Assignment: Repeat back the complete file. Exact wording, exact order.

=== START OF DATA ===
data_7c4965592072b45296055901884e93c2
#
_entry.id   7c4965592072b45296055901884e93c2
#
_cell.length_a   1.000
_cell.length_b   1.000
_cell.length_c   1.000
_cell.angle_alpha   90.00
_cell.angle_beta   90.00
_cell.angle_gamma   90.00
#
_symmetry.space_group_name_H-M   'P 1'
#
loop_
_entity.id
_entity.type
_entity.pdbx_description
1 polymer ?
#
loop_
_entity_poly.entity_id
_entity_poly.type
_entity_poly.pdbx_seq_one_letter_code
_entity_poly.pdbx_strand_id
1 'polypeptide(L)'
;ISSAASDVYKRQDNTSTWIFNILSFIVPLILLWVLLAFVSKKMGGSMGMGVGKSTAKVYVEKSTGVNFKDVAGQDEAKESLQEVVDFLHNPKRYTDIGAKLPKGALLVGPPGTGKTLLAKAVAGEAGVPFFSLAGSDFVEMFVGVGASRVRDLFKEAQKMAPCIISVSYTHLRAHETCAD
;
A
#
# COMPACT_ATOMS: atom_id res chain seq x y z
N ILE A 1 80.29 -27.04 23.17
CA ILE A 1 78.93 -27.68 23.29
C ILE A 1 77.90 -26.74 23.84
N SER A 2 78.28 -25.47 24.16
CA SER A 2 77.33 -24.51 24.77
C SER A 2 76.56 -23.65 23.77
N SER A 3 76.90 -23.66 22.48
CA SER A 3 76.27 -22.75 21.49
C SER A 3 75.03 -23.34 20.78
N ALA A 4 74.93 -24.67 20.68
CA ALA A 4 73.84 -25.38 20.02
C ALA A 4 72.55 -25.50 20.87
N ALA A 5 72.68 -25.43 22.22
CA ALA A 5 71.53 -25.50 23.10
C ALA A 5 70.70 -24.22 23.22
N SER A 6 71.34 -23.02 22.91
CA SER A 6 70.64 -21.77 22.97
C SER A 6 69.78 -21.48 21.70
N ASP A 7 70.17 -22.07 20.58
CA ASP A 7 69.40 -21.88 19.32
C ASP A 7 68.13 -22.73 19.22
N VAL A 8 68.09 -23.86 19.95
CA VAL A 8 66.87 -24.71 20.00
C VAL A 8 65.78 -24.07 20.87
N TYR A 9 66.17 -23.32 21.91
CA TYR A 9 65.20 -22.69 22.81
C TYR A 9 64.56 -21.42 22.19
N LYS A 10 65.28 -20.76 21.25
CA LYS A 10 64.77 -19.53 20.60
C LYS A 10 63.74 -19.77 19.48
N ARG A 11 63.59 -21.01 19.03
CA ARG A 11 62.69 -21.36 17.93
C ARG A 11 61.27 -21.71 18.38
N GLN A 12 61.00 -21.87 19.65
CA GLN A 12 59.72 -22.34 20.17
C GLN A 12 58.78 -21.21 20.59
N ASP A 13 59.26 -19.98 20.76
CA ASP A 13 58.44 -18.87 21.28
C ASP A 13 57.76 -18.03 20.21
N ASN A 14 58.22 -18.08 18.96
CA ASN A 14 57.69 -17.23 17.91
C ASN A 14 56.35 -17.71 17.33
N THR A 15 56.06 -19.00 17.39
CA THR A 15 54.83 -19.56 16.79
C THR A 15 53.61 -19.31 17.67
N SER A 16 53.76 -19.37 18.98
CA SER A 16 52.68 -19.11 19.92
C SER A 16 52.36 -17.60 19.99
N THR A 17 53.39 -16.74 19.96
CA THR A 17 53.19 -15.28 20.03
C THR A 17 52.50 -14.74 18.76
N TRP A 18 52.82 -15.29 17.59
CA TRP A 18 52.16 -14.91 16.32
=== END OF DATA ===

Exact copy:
data_7c4965592072b45296055901884e93c2
#
_entry.id   7c4965592072b45296055901884e93c2
#
_cell.length_a   1.000
_cell.length_b   1.000
_cell.length_c   1.000
_cell.angle_alpha   90.00
_cell.angle_beta   90.00
_cell.angle_gamma   90.00
#
_symmetry.space_group_name_H-M   'P 1'
#
loop_
_entity.id
_entity.type
_entity.pdbx_description
1 polymer ?
#
loop_
_entity_poly.entity_id
_entity_poly.type
_entity_poly.pdbx_seq_one_letter_code
_entity_poly.pdbx_strand_id
1 'polypeptide(L)'
;ISSAASDVYKRQDNTSTWIFNILSFIVPLILLWVLLAFVSKKMGGSMGMGVGKSTAKVYVEKSTGVNFKDVAGQDEAKESLQEVVDFLHNPKRYTDIGAKLPKGALLVGPPGTGKTLLAKAVAGEAGVPFFSLAGSDFVEMFVGVGASRVRDLFKEAQKMAPCIISVSYTHLRAHETCAD
;
A
#
# COMPACT_ATOMS: atom_id res chain seq x y z
N ILE A 1 80.29 -27.04 23.17
CA ILE A 1 78.93 -27.68 23.29
C ILE A 1 77.90 -26.74 23.84
N SER A 2 78.28 -25.47 24.16
CA SER A 2 77.33 -24.51 24.77
C SER A 2 76.56 -23.65 23.77
N SER A 3 76.90 -23.66 22.48
CA SER A 3 76.27 -22.75 21.49
C SER A 3 75.03 -23.34 20.78
N ALA A 4 74.93 -24.67 20.68
CA ALA A 4 73.84 -25.38 20.02
C ALA A 4 72.55 -25.50 20.87
N ALA A 5 72.68 -25.43 22.22
CA ALA A 5 71.53 -25.50 23.10
C ALA A 5 70.70 -24.22 23.22
N SER A 6 71.34 -23.02 22.91
CA SER A 6 70.64 -21.77 22.97
C SER A 6 69.78 -21.48 21.70
N ASP A 7 70.17 -22.07 20.58
CA ASP A 7 69.40 -21.88 19.32
C ASP A 7 68.13 -22.73 19.22
N VAL A 8 68.09 -23.86 19.95
CA VAL A 8 66.87 -24.71 20.00
C VAL A 8 65.78 -24.07 20.87
N TYR A 9 66.17 -23.32 21.91
CA TYR A 9 65.20 -22.69 22.81
C TYR A 9 64.56 -21.42 22.19
N LYS A 10 65.28 -20.76 21.25
CA LYS A 10 64.77 -19.53 20.60
C LYS A 10 63.74 -19.77 19.48
N ARG A 11 63.59 -21.01 19.03
CA ARG A 11 62.69 -21.36 17.93
C ARG A 11 61.27 -21.71 18.38
N GLN A 12 61.00 -21.87 19.65
CA GLN A 12 59.72 -22.34 20.17
C GLN A 12 58.78 -21.21 20.59
N ASP A 13 59.26 -19.98 20.76
CA ASP A 13 58.44 -18.87 21.28
C ASP A 13 57.76 -18.03 20.21
N ASN A 14 58.22 -18.08 18.96
CA ASN A 14 57.69 -17.23 17.91
C ASN A 14 56.35 -17.71 17.33
N THR A 15 56.06 -19.00 17.39
CA THR A 15 54.83 -19.56 16.79
C THR A 15 53.61 -19.31 17.67
N SER A 16 53.76 -19.37 18.98
CA SER A 16 52.68 -19.11 19.92
C SER A 16 52.36 -17.60 19.99
N THR A 17 53.39 -16.74 19.96
CA THR A 17 53.19 -15.28 20.03
C THR A 17 52.50 -14.74 18.76
N TRP A 18 52.82 -15.29 17.59
CA TRP A 18 52.16 -14.91 16.32